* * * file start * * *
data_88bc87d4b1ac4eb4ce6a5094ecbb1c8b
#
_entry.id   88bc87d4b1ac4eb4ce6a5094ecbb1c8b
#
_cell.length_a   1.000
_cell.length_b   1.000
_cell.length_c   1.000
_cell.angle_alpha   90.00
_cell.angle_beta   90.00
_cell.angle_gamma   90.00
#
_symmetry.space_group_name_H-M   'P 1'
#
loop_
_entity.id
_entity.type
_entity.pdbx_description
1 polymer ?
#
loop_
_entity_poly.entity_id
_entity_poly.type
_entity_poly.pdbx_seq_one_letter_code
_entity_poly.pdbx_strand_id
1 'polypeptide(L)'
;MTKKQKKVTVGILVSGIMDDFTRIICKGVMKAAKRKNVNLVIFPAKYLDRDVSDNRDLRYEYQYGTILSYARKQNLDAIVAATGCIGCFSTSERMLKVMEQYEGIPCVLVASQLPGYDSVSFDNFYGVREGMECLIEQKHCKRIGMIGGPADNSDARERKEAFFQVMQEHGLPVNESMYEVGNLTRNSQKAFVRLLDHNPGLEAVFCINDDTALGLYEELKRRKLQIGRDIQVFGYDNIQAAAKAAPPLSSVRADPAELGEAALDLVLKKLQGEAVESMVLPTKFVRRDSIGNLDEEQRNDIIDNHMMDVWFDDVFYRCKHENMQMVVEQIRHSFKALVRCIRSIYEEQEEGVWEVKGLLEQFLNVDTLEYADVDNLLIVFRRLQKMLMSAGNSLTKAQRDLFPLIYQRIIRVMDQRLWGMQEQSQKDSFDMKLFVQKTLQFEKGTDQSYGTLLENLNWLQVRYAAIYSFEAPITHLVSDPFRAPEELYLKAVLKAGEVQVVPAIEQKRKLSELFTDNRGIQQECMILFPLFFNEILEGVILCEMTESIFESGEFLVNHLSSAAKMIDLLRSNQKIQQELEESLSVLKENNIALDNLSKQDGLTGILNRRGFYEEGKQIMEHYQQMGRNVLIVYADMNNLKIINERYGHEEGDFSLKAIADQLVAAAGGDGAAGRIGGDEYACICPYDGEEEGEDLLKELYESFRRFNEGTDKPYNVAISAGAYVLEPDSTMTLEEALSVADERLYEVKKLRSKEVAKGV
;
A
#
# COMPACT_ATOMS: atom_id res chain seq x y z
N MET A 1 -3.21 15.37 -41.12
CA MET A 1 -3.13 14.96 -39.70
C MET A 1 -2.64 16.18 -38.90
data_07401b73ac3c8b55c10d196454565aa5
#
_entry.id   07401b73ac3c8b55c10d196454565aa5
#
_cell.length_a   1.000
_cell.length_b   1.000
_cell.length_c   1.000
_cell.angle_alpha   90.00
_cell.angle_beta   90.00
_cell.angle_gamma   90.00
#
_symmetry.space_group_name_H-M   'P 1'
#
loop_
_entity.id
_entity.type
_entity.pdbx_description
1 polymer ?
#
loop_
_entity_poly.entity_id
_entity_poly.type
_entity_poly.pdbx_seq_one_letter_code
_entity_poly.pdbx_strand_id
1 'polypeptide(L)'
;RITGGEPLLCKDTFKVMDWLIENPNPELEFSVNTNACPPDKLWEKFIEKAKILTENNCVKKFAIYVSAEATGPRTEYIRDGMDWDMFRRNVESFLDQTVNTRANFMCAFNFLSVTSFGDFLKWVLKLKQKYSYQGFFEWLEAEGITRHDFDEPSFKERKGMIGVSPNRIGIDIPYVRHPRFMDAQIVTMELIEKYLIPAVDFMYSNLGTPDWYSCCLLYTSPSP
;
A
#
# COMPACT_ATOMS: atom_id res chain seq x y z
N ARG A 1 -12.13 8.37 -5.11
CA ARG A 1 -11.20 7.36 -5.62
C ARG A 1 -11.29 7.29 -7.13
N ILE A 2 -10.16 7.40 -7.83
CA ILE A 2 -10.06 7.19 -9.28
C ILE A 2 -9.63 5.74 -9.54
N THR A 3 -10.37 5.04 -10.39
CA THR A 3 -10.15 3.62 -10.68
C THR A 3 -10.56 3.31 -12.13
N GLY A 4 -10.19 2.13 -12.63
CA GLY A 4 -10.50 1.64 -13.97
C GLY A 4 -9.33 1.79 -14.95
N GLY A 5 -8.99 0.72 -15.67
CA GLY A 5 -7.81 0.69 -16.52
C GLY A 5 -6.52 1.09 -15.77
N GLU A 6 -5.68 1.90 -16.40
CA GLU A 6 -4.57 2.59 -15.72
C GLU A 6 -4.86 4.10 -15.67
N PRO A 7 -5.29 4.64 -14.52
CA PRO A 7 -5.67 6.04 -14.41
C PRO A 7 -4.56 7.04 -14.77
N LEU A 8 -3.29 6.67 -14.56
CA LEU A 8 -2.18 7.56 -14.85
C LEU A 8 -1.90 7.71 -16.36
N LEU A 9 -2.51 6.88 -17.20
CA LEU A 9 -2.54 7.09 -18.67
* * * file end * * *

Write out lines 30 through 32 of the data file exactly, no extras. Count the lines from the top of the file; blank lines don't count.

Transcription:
# COMPACT_ATOMS: atom_id res chain seq x y z
N MET A 1 -3.21 15.37 -41.12
CA MET A 1 -3.13 14.96 -39.70